Your rights under a private or individual disability (ID) policy are very different than an ERISA policy.
When you bought your disability policy you and your insurance company entered into a written contract for the carrier to pay you disability benefits if you became disabled. If you meet the terms of the policy, including the definition of disability, you are entitled to your benefits. It is a simple as that.
So, if your disability carrier is
(1) playing games with your application, requesting more and more information, and have delayed making a decision,
(2) denied your initial application, or
(3) stopped paying and denied your continuing monthly disability benefits, they may have breached the contract.
There may be a number of legal claims that can be brought against the carrier in state court.
Appealing A Denial Of Your Private Or Individual Disability Benefits
Most private or ID policies will require that you appeal the denial of your benefits. Unlike an ERISA appeal, the appeal of the ID denial is not the trial of your case. If benefits aren’t paid, you have the right to sue your disability carrier in state court which is a much friendlier place for a policyholder to be!
The appeal process is much like an ERISA appeal. A simple statement that you are appealing the claims denial isn’t worth the paper it was written on or the postage to send the envelope. Sending in more medical records isn’t an appeal.
Disability carriers don’t always make it clear why your claim was really denied and what information you must submit to get your benefits. While the denial letter will give a clue why the claim was denied, the gold is found in the carrier’s file.
It takes about 30 to 45 days to get the carrier’s file. Nancy will read your file from beginning to end and often finds 10 to 15 mistakes the carrier has made- mistakes that policyholders just don’t know about.
She works closely with you, your physicians, your family and even hires vocational evaluators and functional capacity evaluators to develop the necessary evidence to create a shock and awe appeal. The goal is to take apart every reason the carrier is using to deny your claim and explain every reason and piece of evidence that proves why you are entitled to your disability benefits.
Many disability policies have a 180 day period in which to file an appeal. The length of the appeal period can vary from policy to policy. While 180 days sounds like a lifetime, it often takes that long to gather the necessary information, schedule and complete our functional capacity evaluation (FCE), vocational evaluation (VE) and the statement of you and your physicians.
Nancy writes every appeal which ranges in length from 25 to 60 pages. She creates the shock and awe appeal package in anticipation that a lawsuit may be filed if the Appeal is denied. It is all in black and white and is sent to the Department of Insurance, as appropriate, to set up a bad faith claim against your carrier. Unfortunately, not every state allows a bad faith claim.
Of course, anything new that happens during the appeal period, such as new medical information or an award of Social Security benefits, can improve your chances of getting your benefits.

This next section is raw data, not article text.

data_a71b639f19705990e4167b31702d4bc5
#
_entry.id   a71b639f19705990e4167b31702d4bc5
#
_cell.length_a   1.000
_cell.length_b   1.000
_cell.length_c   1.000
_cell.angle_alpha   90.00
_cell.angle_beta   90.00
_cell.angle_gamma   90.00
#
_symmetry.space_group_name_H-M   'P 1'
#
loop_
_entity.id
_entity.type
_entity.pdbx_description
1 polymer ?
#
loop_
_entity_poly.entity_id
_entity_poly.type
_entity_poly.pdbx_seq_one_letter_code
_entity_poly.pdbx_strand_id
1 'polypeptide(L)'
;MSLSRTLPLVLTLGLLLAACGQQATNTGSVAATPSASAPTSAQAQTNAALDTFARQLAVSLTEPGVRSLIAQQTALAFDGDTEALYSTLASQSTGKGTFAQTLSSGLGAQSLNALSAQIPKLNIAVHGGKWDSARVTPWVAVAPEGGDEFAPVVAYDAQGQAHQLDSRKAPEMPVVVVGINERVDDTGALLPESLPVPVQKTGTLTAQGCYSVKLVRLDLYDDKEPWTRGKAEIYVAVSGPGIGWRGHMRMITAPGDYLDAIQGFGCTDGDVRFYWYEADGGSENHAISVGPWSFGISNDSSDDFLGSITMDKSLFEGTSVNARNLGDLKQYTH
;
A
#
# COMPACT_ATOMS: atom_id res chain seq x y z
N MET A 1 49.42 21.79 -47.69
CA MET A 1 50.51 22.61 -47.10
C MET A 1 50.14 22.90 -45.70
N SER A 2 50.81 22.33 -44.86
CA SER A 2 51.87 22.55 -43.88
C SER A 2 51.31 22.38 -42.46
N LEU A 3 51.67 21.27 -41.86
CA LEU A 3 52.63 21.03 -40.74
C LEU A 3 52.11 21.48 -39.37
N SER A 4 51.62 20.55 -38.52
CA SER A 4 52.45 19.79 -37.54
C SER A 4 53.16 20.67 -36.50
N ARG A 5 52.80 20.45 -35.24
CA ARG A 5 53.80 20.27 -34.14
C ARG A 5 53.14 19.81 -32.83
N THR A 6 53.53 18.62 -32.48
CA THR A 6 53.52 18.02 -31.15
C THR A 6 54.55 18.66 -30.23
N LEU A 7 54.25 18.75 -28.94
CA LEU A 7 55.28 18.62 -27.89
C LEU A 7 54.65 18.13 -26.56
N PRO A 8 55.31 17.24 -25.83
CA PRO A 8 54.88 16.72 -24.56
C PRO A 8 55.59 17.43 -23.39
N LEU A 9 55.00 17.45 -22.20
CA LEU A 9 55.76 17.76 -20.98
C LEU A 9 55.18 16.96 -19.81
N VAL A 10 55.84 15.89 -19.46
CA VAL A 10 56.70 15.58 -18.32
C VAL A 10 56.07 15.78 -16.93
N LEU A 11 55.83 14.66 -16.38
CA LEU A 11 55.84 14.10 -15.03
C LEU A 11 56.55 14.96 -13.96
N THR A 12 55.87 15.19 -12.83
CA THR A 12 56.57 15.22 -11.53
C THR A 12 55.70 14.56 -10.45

Many times the disability carrier will rely on confusing or unclear policy language to justify delaying and denying your benefits. It takes a skilled attorney to write a winning appeal. The whole purpose of the appeal is to give the carrier pause and the last chance to pay your benefits.
Disability attorney Nancy L. Cavey is known in the disability insurance industry for her shock and awe appeals and her tenacious approach in the claims appeal process.
Generally, the policy will provide a time period in which the carrier must make a decision on the appeal but this varies from policy to policy. During the appeal period, your carrier may ask that you undergo an IME or an FCE.
The carrier can reverse the denial and pay your benefits or deny the appeal, at which time Ms. Cavey will recommend suing your carrier.
It Is Time To Hire Nancy L. Cavey To Handle Your Private Individual Disability ID Appeal
If you get a letter denying your claim, call Nancy L. Cavey for a free no-obligation consultation to learn how you can get your benefits at 727-894-3188 today. You may have a limited time period in which to file your appeal. Only a shock and awe appeal letter and package with the right medical and vocational evidence will get the attention of your carrier.
1 – Represent yourself,
2 – Send the carrier a letter saying “I appeal!”,
3 – Pester your doctor to give a rebuttal statement when you don’t know what you are rebutting,
4 – Try to rebut the carrier’s vocational opinions by saying that wasn’t your occupation, occupational duties or you just can’t work because your employer won’t accommodate you,
5 – Ignore surveillance, and
6 – Ignore what the adjuster says in the claims notes.
Nancy L. Cavey has flexible fee arrangements for preparing and filing the appeal. The fee options include a flat fee or hourly fee but more often she handles an appeal on a contingency fee basis. That means she doesn’t get paid a fee unless she gets you your disability benefits.